Florida Gov. Rick Scott weighed in Thursday on a staffing controversy involving customs and immigration officers at Miami International Airport, telling the U.S. Department of Homeland Security that the personnel shortage has the potential to damage Floridas image and business growth.
In a letter to homeland security Director Janet Napolitano, Scott said because Customs and Border Protection cannot adequately meet staffing levels at MIA only about half the lanes are fully staffed baggage is getting lost and passengers are missing flights.
This problem could potentially do considerable damage to Floridas international competitiveness, which could adversely affect job creation in our state, Scott wrote. Over one million jobs in Florida depend on international trade and investment, and this is one of the healthiest and fastest growing sectors in our economy.
Customs and Border Protections Miami spokeswoman Magdalia Travis referred a request for a response to the agencys Washington headquarters. That office did not call back.
Miami-Dade County is near the completion of a $6.4 billion, 12-year overhaul of the airport, which includes a $180 million state-of-the-art immigration and customs facility with 72 lanes in the North Terminal. A similar immigration station with 48 lanes was also built in the new South Terminal.
The construction was designed to increase capacity from 1,200 passengers an hour to more than 3,000.
Until June, Customs and Border Protection had said the stations would be fully staffed, stating, Our position is, if they build it, we will come.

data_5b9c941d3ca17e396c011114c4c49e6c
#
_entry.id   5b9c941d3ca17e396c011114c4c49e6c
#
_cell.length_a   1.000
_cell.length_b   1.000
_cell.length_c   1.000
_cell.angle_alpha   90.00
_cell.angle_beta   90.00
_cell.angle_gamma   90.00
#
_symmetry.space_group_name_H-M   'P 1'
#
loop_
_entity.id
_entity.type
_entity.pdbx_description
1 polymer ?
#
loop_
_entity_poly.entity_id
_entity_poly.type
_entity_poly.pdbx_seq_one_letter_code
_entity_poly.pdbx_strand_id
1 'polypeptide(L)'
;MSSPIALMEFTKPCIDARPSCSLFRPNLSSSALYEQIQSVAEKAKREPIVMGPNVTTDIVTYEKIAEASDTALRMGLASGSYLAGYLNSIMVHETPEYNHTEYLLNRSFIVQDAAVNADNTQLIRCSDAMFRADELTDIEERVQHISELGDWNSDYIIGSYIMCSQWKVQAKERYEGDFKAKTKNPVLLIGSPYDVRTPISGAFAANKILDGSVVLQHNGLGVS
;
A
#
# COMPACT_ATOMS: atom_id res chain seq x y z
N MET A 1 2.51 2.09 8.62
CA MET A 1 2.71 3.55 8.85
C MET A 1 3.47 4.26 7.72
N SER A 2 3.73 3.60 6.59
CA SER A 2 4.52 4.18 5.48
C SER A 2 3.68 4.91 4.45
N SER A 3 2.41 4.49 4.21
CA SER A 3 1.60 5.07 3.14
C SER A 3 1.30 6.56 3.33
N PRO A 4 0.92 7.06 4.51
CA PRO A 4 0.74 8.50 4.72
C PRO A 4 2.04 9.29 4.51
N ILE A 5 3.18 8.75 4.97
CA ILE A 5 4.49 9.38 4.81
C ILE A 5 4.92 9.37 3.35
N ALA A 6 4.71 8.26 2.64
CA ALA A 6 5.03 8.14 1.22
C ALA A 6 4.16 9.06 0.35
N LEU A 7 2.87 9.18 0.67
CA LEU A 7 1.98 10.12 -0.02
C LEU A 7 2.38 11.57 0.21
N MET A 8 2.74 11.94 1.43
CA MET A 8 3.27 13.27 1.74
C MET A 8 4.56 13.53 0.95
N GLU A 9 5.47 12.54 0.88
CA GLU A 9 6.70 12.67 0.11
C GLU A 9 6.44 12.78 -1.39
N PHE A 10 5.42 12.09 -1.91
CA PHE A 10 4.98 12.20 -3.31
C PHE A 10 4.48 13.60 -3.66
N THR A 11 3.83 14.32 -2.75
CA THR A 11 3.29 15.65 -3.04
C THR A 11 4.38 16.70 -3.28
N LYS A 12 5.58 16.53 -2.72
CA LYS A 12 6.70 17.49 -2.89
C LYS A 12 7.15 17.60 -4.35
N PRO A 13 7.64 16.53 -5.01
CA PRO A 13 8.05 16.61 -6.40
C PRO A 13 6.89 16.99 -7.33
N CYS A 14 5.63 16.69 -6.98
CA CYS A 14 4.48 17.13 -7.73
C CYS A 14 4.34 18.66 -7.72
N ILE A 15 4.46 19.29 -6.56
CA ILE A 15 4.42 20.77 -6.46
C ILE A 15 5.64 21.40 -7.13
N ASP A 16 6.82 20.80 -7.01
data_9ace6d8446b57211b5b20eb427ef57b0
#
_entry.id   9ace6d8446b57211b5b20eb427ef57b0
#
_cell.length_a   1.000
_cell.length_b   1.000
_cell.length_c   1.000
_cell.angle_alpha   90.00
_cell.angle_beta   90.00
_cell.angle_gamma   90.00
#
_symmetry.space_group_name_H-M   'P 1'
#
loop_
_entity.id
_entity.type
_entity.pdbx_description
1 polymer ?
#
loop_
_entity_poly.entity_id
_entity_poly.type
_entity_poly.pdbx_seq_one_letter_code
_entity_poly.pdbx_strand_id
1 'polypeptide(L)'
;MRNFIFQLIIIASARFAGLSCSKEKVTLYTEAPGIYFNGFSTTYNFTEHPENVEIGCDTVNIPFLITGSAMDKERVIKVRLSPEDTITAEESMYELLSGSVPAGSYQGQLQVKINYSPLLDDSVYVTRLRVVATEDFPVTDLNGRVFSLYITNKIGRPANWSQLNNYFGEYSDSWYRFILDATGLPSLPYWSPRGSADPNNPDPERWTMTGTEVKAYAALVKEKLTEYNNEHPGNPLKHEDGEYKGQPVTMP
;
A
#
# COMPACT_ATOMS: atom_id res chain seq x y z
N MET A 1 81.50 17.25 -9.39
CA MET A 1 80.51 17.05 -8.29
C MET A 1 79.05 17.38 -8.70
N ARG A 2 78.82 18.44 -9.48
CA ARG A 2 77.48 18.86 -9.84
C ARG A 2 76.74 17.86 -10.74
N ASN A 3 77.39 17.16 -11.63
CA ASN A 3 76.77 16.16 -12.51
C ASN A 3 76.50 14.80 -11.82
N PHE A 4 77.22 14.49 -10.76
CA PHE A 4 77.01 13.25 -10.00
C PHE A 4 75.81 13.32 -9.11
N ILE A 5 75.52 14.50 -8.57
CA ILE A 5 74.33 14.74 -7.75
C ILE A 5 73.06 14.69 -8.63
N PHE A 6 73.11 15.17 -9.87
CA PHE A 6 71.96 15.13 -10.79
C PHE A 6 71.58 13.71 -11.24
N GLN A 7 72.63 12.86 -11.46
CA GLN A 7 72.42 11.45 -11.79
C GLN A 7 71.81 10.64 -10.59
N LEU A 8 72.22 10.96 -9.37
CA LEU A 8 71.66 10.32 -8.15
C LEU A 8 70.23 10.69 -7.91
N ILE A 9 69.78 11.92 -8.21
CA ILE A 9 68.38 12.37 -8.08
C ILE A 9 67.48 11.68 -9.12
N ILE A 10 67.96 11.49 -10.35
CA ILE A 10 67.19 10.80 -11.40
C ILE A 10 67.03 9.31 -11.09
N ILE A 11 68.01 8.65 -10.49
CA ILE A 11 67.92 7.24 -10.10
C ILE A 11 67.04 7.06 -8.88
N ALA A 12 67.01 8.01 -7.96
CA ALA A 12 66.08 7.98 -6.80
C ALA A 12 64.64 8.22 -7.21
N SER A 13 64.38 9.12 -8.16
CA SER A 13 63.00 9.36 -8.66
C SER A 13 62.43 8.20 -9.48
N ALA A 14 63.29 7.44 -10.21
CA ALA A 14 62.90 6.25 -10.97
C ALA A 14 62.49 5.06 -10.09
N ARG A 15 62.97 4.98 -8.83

But when the North Terminal opened in July, Customs and Border Protection failed to supply enough agents to fill the 152 immigration lanes at the airports three terminals, north, south and central. Now, only about half the lanes have enough staffing. To make up for the shortfall, Airport Director Jose Abreu shut the Central Terminal immigration lanes and shifted its staff to the North Terminal.
That means a walk of up to 1,400 feet, or about a quarter mile, for some passengers.
Tthe lack of personnel defeats the point of expanding and improving the customs and immigration stations, Abreu said, because even though the physical capacity of the operation has increased, half the lanes are closed and folks are forced to walk long distances.
Abreu said his staff used local and state contacts to get the governors attention. They discussed the problem when Scott called him about three months ago.
Abreu said to alleviate some of the problem, he has offered to pay overtime, but it appears there just arent enough federal agents to staff the lanes.
The airport directors biggest fear now is that Homeland Security might grant Brazil a visa waiver option that President Barack Obama favors. That would allow travelers from designated countries to visit the United States for 90 days without a non-immigrant visitor visa. Brazilians flock to the United States. According to Abreu about 3.8 million visited last year with 1.5 million traveling through Miami.
Abreu said if the waiver goes through, that number would double.
I can assure you, it will increase traffic substantially, he said. Where do you think theyre going to go?